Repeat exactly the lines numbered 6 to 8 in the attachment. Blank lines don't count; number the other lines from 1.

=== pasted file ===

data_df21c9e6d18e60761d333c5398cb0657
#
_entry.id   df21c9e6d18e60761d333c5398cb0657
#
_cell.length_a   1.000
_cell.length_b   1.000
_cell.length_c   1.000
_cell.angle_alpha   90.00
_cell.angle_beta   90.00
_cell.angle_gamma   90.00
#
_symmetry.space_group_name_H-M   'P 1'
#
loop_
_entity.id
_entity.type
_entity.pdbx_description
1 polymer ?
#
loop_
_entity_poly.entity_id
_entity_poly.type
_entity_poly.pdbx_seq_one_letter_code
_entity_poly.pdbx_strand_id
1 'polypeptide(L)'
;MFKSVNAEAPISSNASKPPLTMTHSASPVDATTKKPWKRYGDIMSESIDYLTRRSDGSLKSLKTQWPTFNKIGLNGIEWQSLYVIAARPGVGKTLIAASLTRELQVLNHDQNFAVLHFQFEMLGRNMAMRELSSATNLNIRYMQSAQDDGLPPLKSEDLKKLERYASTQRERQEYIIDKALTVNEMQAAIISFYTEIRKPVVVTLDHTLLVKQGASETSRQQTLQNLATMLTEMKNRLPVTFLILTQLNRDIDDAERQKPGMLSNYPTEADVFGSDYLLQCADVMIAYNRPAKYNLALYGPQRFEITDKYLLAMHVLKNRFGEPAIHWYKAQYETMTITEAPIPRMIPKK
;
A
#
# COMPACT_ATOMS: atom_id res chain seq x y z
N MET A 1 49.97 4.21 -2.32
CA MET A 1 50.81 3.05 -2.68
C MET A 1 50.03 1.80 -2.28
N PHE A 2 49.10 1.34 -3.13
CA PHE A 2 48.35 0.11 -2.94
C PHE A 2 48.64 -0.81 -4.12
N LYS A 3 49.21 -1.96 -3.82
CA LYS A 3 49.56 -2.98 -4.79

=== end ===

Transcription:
_cell.length_b   1.000
_cell.length_c   1.000
_cell.angle_alpha   90.00